"Old Christmas" was January 6th and new was December 25 in the following story. The father kept Christmas on the old date when the mother Martha Gold served her locally famous pudding - recipe below. From an 1866 British magazine.
Monday, December 25, 2017
Tuesday, December 19, 2017
Monday, December 11, 2017
Monday, December 4, 2017
In Germany and Pennsylvania Dutch areas, Belsnickel or Pelznichel appeared on Dec.6 - the Saint's day of Saint Nicholas. He carried a rod and wore a scary disguise, with jingling bells and clanging chains... not a jolly Santa Claus.
Monday, November 27, 2017
Monday, November 20, 2017
Monday, November 13, 2017
The familiar aluminum Mirro cookie press of the 1960s was preceded by Swedish sprutas, syringes, biscuit forcers & presses. The dough is forced out as a long "ornamental" ribbon, then cut into individual cookies.
Wednesday, November 8, 2017
Monday, October 30, 2017
Monday, October 23, 2017
Monday, October 16, 2017
The melon cannot be eaten unprocessed but when cooked in sugar water it is candied and used in cakes, puddings, mincemeat, green custard; it's pectin will help other fruit jellies; a substitute for applesauce or pie/tarts filling; or pickled like watermelon rind.
Monday, October 9, 2017
A little dog - the turnspit dog - ran inside the wheel high on the wall which turned the spit in front of the fire. The turn-spit was mentioned in a 1601 inventory (dog-wheell). Several early quotes from 17th through 19th century writings.
Monday, October 2, 2017
Monday, September 25, 2017
Schnitz are slices of apples placed on drying racks then put in a slack brick bake oven. People could gather for 'apple cuts' parties, or in a building such as the Schnitz House. The dried apples were stored in rye baskets in the Lancaster, Pa. area and prepared in pies or Schnitz un Knepp.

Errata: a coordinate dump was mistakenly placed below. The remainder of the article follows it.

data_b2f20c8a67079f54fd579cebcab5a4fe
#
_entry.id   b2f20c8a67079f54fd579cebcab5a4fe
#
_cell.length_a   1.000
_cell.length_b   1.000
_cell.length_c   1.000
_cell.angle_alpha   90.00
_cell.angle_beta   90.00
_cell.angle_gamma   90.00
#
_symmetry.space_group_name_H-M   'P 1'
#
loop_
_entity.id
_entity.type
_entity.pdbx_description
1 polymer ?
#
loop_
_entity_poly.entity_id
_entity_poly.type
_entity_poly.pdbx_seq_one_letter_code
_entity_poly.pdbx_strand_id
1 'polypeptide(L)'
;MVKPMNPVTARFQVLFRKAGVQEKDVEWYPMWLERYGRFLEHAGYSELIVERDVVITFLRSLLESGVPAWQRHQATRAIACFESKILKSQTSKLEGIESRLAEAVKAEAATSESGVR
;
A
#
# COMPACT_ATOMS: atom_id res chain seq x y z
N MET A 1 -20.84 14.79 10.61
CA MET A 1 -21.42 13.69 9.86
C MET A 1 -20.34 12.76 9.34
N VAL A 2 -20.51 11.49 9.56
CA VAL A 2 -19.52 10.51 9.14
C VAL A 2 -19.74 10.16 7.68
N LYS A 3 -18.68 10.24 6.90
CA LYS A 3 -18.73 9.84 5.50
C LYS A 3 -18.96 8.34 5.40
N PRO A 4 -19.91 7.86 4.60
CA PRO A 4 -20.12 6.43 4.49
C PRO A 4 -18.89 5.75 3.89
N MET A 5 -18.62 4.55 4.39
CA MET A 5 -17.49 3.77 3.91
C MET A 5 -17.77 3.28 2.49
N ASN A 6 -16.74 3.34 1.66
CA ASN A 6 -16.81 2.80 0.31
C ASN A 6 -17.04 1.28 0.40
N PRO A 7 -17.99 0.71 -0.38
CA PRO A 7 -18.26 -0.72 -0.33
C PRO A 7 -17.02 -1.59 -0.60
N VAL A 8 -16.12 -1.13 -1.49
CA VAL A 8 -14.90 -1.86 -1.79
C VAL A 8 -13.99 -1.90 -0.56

Monday, September 18, 2017
The Seckel pear, the "finest pear," had a celebrated ‘original tree’ on Seckel’s farm, later part of the Stephen Girard estate, south of Philly. The tree was said to have been found in the 1760s, survived for decades and was even pictured in magazines.
Monday, September 11, 2017
Nature’s Own Book 1835 (27 recipes in 9 of the 84 pages) and her 1848 A Treatise on Vegetable Diet (60 recipes in 10 of the pages).
Monday, September 4, 2017
Monday, August 28, 2017
Monday, August 21, 2017
Mary Randolph's Virginia Housewife, first published in 1824, included many ice cream recipes - peach, vanilla, coffee, chocolate, cocoa nut, iced jelly, strawberry, raspberries, lemonade iced, citron melon, almond and... oyster.
Monday, August 14, 2017
Standing in water for hours pushing their nets ahead of them in the sand, the picturesque Shrimpers captured the shrimp and/or prawns. When prepared, the shrimp formed "a delightful show, their brilliant red coats being garnished with green parsley." From Pyne's 1827 book.
Monday, August 7, 2017
In a previous post - 7 years ago, (when this post was written, oops) - HERE, I discussed 19th century 'summer kitchens'. In the 18th century they were called 'out kitchens', or just 'kitchens'. The reason for the detached kitchens? - to keep homes "...more cool and Sweet" and "...because the Smell of hot Victuals, offensive in the hot Weather."
Tuesday, August 1, 2017
Monday, July 24, 2017
Two poems in a children's book from 1880. In the first poem, the little girl is "plucking the raisins so rich" from her [Queen Cakes?] "cake that is flavoured with spice." In the second poem - the children asked “If you please, Mrs. Grumpy, we’d like lemonade, and sweet sugar candy with almonds inlaid.”
Monday, July 17, 2017
Monday, July 10, 2017
Monday, July 3, 2017
Monday, June 26, 2017
Richard Bradley's 1727 cookbook had several fake/mock crabs using liver or chicken & potatoes, anchovy liquor, lemon and placed in cleaned crab shells. In the 1870s cheese became a primary ingredient for mock crabs.